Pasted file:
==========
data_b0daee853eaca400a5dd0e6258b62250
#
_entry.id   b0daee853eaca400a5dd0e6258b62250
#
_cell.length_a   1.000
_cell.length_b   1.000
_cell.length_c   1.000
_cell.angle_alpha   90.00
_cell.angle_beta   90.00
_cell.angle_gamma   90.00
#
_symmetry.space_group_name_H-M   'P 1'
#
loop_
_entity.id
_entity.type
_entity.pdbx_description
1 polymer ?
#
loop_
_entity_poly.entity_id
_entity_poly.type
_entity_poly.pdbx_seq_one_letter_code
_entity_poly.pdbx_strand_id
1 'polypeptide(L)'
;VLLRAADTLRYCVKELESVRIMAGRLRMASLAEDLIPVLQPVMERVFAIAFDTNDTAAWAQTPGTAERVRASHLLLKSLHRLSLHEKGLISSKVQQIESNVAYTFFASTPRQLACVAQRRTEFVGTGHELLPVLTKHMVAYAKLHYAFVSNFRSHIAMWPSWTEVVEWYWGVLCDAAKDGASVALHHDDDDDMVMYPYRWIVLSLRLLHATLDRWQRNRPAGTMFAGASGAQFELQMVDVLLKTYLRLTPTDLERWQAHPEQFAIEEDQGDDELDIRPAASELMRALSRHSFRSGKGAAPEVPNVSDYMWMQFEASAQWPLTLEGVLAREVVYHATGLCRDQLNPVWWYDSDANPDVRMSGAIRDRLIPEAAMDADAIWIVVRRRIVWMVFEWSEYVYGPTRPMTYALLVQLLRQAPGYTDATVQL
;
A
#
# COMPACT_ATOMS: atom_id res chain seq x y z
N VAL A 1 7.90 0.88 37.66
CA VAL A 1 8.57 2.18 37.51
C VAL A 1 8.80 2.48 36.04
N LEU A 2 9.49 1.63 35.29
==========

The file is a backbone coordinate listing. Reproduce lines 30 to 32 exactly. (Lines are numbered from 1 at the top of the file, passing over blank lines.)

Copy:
# COMPACT_ATOMS: atom_id res chain seq x y z
N VAL A 1 7.90 0.88 37.66
CA VAL A 1 8.57 2.18 37.51